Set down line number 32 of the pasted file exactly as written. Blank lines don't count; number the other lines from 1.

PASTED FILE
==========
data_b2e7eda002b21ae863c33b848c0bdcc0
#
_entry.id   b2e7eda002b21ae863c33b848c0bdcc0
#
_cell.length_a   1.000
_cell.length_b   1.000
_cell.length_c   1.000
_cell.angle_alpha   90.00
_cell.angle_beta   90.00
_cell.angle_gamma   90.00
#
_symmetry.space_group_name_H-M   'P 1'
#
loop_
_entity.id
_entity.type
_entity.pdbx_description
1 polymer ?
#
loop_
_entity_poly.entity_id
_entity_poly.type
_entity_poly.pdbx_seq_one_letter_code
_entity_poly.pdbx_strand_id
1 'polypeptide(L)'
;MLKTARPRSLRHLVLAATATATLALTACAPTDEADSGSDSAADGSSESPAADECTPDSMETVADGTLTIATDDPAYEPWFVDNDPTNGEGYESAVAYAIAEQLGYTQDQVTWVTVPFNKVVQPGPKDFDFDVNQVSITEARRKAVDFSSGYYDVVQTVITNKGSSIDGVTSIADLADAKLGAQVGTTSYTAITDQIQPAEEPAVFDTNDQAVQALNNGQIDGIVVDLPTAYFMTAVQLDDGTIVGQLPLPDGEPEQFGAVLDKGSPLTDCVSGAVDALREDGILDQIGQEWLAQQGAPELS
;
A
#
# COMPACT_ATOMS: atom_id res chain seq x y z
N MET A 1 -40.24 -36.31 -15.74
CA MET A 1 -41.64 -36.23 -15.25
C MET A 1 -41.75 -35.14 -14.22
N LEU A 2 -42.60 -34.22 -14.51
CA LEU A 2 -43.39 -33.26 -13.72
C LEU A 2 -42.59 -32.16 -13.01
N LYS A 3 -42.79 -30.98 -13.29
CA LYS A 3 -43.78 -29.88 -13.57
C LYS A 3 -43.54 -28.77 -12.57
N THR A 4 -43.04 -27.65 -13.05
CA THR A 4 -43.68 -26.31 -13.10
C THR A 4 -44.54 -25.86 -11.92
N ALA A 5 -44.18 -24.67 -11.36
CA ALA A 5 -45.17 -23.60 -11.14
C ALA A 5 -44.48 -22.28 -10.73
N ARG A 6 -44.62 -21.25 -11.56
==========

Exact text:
CA MET A 1 -41.64 -36.23 -15.25